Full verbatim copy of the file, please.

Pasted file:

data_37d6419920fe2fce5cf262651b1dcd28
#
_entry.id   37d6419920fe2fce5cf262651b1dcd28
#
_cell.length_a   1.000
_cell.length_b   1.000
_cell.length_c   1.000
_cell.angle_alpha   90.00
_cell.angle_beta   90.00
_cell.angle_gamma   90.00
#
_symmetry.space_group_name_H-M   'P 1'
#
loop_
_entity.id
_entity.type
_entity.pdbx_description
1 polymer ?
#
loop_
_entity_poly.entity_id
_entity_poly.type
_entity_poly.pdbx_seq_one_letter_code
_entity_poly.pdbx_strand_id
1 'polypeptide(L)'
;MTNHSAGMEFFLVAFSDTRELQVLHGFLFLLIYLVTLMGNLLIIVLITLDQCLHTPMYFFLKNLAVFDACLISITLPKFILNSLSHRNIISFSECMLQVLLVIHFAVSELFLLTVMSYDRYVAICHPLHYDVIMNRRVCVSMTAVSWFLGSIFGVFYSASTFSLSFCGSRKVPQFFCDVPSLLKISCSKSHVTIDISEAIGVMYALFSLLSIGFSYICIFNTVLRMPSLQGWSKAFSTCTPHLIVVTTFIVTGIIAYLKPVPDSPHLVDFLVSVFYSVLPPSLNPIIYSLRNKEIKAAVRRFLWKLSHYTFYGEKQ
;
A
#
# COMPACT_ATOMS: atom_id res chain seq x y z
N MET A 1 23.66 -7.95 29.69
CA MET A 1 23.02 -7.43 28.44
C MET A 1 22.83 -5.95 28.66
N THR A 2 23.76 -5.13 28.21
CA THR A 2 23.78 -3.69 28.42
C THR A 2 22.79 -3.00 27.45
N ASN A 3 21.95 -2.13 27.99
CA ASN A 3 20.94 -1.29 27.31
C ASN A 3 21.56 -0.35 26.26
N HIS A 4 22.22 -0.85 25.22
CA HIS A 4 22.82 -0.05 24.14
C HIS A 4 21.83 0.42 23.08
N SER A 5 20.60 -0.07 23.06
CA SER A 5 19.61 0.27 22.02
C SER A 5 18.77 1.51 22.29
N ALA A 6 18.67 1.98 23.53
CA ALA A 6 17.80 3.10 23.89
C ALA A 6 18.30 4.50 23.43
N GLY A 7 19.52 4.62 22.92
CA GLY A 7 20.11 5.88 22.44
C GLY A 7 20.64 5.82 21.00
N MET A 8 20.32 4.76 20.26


data_37d6419920fe2fce5cf262651b1dcd28
#
_entry.id   37d6419920fe2fce5cf262651b1dcd28
#
_cell.length_a   1.000
_cell.length_b   1.000
_cell.length_c   1.000
_cell.angle_alpha   90.00
_cell.angle_beta   90.00
_cell.angle_gamma   90.00
#
_symmetry.space_group_name_H-M   'P 1'
#
loop_
_entity.id
_entity.type
_entity.pdbx_description
1 polymer ?
#
loop_
_entity_poly.entity_id
_entity_poly.type
_entity_poly.pdbx_seq_one_letter_code
_entity_poly.pdbx_strand_id
1 'polypeptide(L)'
;MTNHSAGMEFFLVAFSDTRELQVLHGFLFLLIYLVTLMGNLLIIVLITLDQCLHTPMYFFLKNLAVFDACLISITLPKFILNSLSHRNIISFSECMLQVLLVIHFAVSELFLLTVMSYDRYVAICHPLHYDVIMNRRVCVSMTAVSWFLGSIFGVFYSASTFSLSFCGSRKVPQFFCDVPSLLKISCSKSHVTIDISEAIGVMYALFSLLSIGFSYICIFNTVLRMPSLQGWSKAFSTCTPHLIVVTTFIVTGIIAYLKPVPDSPHLVDFLVSVFYSVLPPSLNPIIYSLRNKEIKAAVRRFLWKLSHYTFYGEKQ
;
A
#
# COMPACT_ATOMS: atom_id res chain seq x y z
N MET A 1 23.66 -7.95 29.69
CA MET A 1 23.02 -7.43 28.44
C MET A 1 22.83 -5.95 28.66
N THR A 2 23.76 -5.13 28.21
CA THR A 2 23.78 -3.69 28.42
C THR A 2 22.79 -3.00 27.45
N ASN A 3 21.95 -2.13 27.99
CA ASN A 3 20.94 -1.29 27.31
C ASN A 3 21.56 -0.35 26.26
N HIS A 4 22.22 -0.85 25.22
CA HIS A 4 22.82 -0.05 24.14
C HIS A 4 21.83 0.42 23.08
N SER A 5 20.60 -0.07 23.06
CA SER A 5 19.61 0.27 22.02
C SER A 5 18.77 1.51 22.29
N ALA A 6 18.67 1.98 23.53
CA ALA A 6 17.80 3.10 23.89
C ALA A 6 18.30 4.50 23.43
N GLY A 7 19.52 4.62 22.92
CA GLY A 7 20.11 5.88 22.44
C GLY A 7 20.64 5.82 21.00
N MET A 8 20.32 4.76 20.26